trigger allocation failure?

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Re: mandoc strlcat

Theo de Raadt
In reply to this post by Ted Unangst-6
> On Thu, May 23, 2013 at 05:05:45PM -0400, Ted Unangst wrote:
> > I was looking at mandoc and noticed it has too many strlcats (a common
> > affliction affecting quite a few programs.) It's faster and simpler to
> > use snprintf.
>
> In glibc snprintf has a memory allocation failure mode.

In OpenBSD, snprintf is designed to be thread and signal-handler safe,
as long as you don't use certain dangerous features.  I'm afraid I
can't find documentation which defines which are dangerous or not, but
remember auditing our tree to improve the situation.

> I'm curious: is
> OpenBSD committed to avoiding extensions (locale features, etc) which might
> trigger allocation failure?

I don't know if we are commited to such a restriction.  We could add such
things, but then put them in the "dangerous" catagory, to not be used in
unsafe situations...

Hmm, where are our docs for that...

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Re: mandoc strlcat

Ted Unangst-6
On Thu, May 23, 2013 at 21:38, Theo de Raadt wrote:
>> In glibc snprintf has a memory allocation failure mode.

>> I'm curious: is
>> OpenBSD committed to avoiding extensions (locale features, etc) which might
>> trigger allocation failure?

Yes. I mean, what in the world is snprintf doing allocating some
locale crap to implement a behavior that strlcat clearly doesn't need
to allocate memory for?

>
> I don't know if we are commited to such a restriction.  We could add such
> things, but then put them in the "dangerous" catagory, to not be used in
> unsafe situations...
>
> Hmm, where are our docs for that...

It's in man signal.

The only thing you can't use is floating point, because dtoa is crazy,
but I think it'd even be possible to pass the buffer in from vfprintf
and make that signal safe too. Just nobody cares.

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Re: mandoc strlcat

Theo de Raadt
In reply to this post by Ted Unangst-6
> It's in man signal.
>
> The only thing you can't use is floating point, because dtoa is crazy,

The *5 table, yes.

I tried to improve the situation there.  I nearly lost my mind.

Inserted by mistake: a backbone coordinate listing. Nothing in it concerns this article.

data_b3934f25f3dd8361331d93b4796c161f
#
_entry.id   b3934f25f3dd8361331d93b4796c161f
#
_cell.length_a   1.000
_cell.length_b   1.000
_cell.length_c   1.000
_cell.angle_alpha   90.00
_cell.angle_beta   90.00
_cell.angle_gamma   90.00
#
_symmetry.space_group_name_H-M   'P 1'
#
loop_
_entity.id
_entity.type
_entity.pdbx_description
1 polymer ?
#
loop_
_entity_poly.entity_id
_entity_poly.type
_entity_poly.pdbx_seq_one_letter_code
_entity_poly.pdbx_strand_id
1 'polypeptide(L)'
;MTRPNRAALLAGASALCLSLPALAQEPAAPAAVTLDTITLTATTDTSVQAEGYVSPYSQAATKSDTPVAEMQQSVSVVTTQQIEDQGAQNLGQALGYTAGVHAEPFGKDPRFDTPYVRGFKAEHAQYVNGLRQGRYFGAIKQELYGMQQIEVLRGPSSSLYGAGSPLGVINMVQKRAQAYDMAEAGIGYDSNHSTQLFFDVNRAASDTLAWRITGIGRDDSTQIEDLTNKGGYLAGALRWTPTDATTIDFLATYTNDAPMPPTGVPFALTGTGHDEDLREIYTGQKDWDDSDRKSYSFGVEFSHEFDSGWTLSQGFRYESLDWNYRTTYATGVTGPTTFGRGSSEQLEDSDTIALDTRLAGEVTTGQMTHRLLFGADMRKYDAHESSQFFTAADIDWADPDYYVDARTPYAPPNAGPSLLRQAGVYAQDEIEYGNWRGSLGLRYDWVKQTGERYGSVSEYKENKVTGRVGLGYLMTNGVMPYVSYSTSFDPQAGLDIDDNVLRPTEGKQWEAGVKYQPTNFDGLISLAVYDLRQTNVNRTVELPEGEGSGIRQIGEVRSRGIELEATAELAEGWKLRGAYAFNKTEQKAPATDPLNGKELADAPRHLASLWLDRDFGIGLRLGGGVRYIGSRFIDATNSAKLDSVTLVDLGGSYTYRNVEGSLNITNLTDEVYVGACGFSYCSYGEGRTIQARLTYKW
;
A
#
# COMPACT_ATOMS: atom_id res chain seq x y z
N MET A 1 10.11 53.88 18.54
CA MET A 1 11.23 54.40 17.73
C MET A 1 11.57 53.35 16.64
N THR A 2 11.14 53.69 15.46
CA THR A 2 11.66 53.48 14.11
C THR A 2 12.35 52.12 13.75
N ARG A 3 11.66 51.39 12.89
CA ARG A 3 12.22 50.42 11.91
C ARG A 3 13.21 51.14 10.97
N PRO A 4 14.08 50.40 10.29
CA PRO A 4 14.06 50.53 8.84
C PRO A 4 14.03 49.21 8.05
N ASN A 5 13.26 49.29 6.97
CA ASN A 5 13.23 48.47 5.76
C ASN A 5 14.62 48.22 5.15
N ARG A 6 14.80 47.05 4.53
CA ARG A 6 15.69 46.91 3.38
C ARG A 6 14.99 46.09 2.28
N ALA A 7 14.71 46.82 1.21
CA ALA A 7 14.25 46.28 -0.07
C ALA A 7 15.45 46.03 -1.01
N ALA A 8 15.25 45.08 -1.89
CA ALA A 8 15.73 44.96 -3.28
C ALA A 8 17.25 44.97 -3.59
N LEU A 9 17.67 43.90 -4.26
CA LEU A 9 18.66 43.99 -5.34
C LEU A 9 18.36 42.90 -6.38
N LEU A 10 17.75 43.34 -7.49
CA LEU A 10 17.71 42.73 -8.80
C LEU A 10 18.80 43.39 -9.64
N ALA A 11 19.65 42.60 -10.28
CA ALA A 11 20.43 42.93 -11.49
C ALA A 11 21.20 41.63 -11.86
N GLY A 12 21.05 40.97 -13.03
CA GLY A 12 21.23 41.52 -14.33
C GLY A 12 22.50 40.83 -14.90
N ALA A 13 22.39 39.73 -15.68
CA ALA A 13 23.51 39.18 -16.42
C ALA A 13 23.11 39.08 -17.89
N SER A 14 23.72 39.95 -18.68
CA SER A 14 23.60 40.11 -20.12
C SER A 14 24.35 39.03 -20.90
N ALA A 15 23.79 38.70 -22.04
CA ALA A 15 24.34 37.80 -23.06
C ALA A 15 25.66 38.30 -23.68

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Re: mandoc strlcat

Marc Espie-2
In reply to this post by Theo de Raadt
On Thu, May 23, 2013 at 09:38:57PM -0600, Theo de Raadt wrote:

> > On Thu, May 23, 2013 at 05:05:45PM -0400, Ted Unangst wrote:
> > > I was looking at mandoc and noticed it has too many strlcats (a common
> > > affliction affecting quite a few programs.) It's faster and simpler to
> > > use snprintf.
> >
> > In glibc snprintf has a memory allocation failure mode.
>
> In OpenBSD, snprintf is designed to be thread and signal-handler safe,
> as long as you don't use certain dangerous features.  I'm afraid I
> can't find documentation which defines which are dangerous or not, but
> remember auditing our tree to improve the situation.

From what I remember, the unsafe extensions were the $# positional
markers, that allow one to swap arguments around.

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Re: mandoc strlcat

Mark Kettenis
In reply to this post by Theo de Raadt
> From: Theo de Raadt <[hidden email]>
> Date: Thu, 23 May 2013 21:38:57 -0600
>
> > On Thu, May 23, 2013 at 05:05:45PM -0400, Ted Unangst wrote:
> > > I was looking at mandoc and noticed it has too many strlcats (a common
> > > affliction affecting quite a few programs.) It's faster and simpler to
> > > use snprintf.
> >
> > In glibc snprintf has a memory allocation failure mode.
>
> In OpenBSD, snprintf is designed to be thread and signal-handler safe,
> as long as you don't use certain dangerous features.  I'm afraid I
> can't find documentation which defines which are dangerous or not, but
> remember auditing our tree to improve the situation.

But the reason we did this was to reduce the amount of damage badly
written signal handlers could do.  Not to encourage people to actually
use the *printf(3) family of functions in signal handlers.

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Re: mandoc strlcat

Theo de Raadt
In reply to this post by Ted Unangst-6
> But the reason we did this was to reduce the amount of damage badly
> written signal handlers could do.  Not to encourage people to actually
> use the *printf(3) family of functions in signal handlers.

Well... we had to use something..